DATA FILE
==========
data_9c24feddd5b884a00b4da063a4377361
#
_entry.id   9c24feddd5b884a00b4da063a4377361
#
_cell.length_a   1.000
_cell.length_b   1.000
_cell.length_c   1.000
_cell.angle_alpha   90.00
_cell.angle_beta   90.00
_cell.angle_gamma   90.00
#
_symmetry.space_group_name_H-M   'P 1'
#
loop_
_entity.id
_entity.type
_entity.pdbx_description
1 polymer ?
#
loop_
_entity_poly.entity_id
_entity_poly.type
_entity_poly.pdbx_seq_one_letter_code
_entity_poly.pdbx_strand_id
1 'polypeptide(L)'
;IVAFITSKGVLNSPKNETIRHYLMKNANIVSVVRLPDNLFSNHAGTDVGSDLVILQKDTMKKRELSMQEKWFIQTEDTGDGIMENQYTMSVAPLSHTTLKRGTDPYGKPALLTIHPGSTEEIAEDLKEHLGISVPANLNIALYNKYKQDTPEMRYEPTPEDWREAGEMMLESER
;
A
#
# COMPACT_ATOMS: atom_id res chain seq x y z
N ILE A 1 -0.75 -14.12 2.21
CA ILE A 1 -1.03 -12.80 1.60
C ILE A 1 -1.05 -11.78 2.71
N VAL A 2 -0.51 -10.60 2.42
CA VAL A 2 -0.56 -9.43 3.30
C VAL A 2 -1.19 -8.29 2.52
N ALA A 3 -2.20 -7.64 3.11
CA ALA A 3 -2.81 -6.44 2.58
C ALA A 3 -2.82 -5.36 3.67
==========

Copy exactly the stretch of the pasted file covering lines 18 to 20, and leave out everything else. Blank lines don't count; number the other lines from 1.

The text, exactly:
1 polymer ?
#
loop_